Academics furious over HEA's strict hiring limits
TOUGH new controls have been imposed over all appointments to third-level institutions -- sparking anger from top academics.
The revised Employment Control Framework for the colleges sets down absolute limits on the numbers and grades of staff in teaching, research, administrative and other posts.
Academics branded it last night as a "crazy and ludicrous scheme" which will mean "Soviet-style state control" over autonomous universities.
They said the controversial new rules were a "ludicrous attempt to turn academics into public servants", claiming that the framework would damage Ireland's growing reputation for high-quality research.
The new framework gives the Higher Education Authority (HEA) significant powers in deciding which areas staff can be appointed in across the sector, where student numbers are expected to grow from around 160,000 today to at least 182,000 in three to four years.
The universities and other colleges will still hire and fire staff, but under much closer scrutiny and approval from the HEA, which says this is necessary because of the IMF/EU bailout and the need to cut public sector numbers.
Among the measures outlined in the eight-page document -- seen by the Irish Independent -- are:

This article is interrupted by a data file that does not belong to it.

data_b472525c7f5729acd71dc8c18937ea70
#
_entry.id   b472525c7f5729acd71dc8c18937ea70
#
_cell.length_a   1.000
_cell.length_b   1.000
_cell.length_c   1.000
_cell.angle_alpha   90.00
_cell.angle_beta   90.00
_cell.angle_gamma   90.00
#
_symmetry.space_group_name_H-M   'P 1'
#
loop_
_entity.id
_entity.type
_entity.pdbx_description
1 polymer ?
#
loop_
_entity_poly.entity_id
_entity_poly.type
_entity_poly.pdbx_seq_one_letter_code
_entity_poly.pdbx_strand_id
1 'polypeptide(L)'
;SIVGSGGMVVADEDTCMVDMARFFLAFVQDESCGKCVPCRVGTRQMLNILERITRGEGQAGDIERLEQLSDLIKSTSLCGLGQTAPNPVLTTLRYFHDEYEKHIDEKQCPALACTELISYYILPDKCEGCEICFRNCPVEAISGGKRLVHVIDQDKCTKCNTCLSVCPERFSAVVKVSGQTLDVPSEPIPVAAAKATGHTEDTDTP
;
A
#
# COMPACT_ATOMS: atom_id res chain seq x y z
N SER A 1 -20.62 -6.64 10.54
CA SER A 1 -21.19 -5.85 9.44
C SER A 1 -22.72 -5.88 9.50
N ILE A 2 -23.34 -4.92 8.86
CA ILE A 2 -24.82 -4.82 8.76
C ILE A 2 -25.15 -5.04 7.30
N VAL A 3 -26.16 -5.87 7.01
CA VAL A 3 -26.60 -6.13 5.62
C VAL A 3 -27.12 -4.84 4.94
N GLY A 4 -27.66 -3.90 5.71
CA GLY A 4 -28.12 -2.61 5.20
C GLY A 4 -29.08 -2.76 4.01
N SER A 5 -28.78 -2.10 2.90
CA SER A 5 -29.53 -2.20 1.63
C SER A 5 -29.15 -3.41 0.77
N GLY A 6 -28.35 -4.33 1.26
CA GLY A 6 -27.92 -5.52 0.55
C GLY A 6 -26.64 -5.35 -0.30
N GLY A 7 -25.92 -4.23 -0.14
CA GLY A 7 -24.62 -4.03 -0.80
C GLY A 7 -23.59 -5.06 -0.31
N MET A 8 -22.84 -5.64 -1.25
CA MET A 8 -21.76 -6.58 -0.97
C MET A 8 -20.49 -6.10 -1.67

- Keeping staff numbers at an absolute limit of 25,000.
- Extending HEA control to research staff funded privately or by the EU.
- No increase in the number of senior posts.
- Redeployment of staff, if necessary from other colleges, to fill vacancies.
- New appointments to be on a fixed-term basis, with permanent appointments in exceptional cases.
The document, which was signed off by outgoing Finance Minister Brian Lenihan just before he left office, allows the HEA to block research appointments even if they are privately funded.
HEA chief executive Tom Boland last night said these staff had entitlements to future pension benefits, which represented a deferred cost or liability for the Exchequer.
But TCD professor of international business and provost candidate Dr Colm Kearney said it would condemn Irish universities to "penury" for decades.